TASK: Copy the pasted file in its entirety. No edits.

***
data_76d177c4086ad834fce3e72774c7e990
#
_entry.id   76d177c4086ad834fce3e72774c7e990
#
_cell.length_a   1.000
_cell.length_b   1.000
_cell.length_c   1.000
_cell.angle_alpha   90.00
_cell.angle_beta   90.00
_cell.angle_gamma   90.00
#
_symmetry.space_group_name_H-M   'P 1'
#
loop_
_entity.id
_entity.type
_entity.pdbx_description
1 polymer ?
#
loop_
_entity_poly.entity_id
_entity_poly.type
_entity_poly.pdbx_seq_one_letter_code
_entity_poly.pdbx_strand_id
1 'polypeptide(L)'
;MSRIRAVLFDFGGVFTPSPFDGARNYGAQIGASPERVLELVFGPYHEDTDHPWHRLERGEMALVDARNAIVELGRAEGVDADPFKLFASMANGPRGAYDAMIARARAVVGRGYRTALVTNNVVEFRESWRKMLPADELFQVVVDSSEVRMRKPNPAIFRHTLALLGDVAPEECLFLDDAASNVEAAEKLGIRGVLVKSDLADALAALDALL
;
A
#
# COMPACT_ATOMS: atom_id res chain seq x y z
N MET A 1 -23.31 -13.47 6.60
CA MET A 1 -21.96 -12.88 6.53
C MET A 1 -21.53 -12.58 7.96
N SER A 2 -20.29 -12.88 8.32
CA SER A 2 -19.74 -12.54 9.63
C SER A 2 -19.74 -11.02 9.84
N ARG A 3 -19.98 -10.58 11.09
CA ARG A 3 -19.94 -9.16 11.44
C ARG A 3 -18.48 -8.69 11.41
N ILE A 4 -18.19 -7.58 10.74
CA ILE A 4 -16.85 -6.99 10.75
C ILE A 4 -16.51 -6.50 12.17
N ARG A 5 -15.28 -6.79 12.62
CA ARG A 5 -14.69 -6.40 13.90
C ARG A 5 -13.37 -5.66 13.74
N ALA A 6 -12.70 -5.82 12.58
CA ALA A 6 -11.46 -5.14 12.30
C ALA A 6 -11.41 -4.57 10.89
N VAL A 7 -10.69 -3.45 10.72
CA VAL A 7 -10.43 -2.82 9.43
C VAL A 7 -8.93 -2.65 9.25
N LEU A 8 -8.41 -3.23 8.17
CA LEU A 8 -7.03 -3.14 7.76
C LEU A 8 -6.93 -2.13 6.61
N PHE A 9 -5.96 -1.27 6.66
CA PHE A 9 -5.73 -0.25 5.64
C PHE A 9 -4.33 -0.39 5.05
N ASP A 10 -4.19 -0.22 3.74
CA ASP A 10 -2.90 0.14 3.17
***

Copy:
data_76d177c4086ad834fce3e72774c7e990
#
_entry.id   76d177c4086ad834fce3e72774c7e990
#
_cell.length_a   1.000
_cell.length_b   1.000
_cell.length_c   1.000
_cell.angle_alpha   90.00
_cell.angle_beta   90.00
_cell.angle_gamma   90.00
#
_symmetry.space_group_name_H-M   'P 1'
#
loop_
_entity.id
_entity.type
_entity.pdbx_description
1 polymer ?
#
loop_
_entity_poly.entity_id
_entity_poly.type
_entity_poly.pdbx_seq_one_letter_code
_entity_poly.pdbx_strand_id
1 'polypeptide(L)'
;MSRIRAVLFDFGGVFTPSPFDGARNYGAQIGASPERVLELVFGPYHEDTDHPWHRLERGEMALVDARNAIVELGRAEGVDADPFKLFASMANGPRGAYDAMIARARAVVGRGYRTALVTNNVVEFRESWRKMLPADELFQVVVDSSEVRMRKPNPAIFRHTLALLGDVAPEECLFLDDAASNVEAAEKLGIRGVLVKSDLADALAALDALL
;
A
#
# COMPACT_ATOMS: atom_id res chain seq x y z
N MET A 1 -23.31 -13.47 6.60
CA MET A 1 -21.96 -12.88 6.53
C MET A 1 -21.53 -12.58 7.96
N SER A 2 -20.29 -12.88 8.32
CA SER A 2 -19.74 -12.54 9.63
C SER A 2 -19.74 -11.02 9.84
N ARG A 3 -19.98 -10.58 11.09
CA ARG A 3 -19.94 -9.16 11.44
C ARG A 3 -18.48 -8.69 11.41
N ILE A 4 -18.19 -7.58 10.74
CA ILE A 4 -16.85 -6.99 10.75
C ILE A 4 -16.51 -6.50 12.17
N ARG A 5 -15.28 -6.79 12.62
CA ARG A 5 -14.69 -6.40 13.90
C ARG A 5 -13.37 -5.66 13.74
N ALA A 6 -12.70 -5.82 12.58
CA ALA A 6 -11.46 -5.14 12.30
C ALA A 6 -11.41 -4.57 10.89
N VAL A 7 -10.69 -3.45 10.72
CA VAL A 7 -10.43 -2.82 9.43
C VAL A 7 -8.93 -2.65 9.25
N LEU A 8 -8.41 -3.23 8.17
CA LEU A 8 -7.03 -3.14 7.76
C LEU A 8 -6.93 -2.13 6.61
N PHE A 9 -5.96 -1.27 6.66
CA PHE A 9 -5.73 -0.25 5.64
C PHE A 9 -4.33 -0.39 5.05
N ASP A 10 -4.19 -0.22 3.74
CA ASP A 10 -2.90 0.14 3.17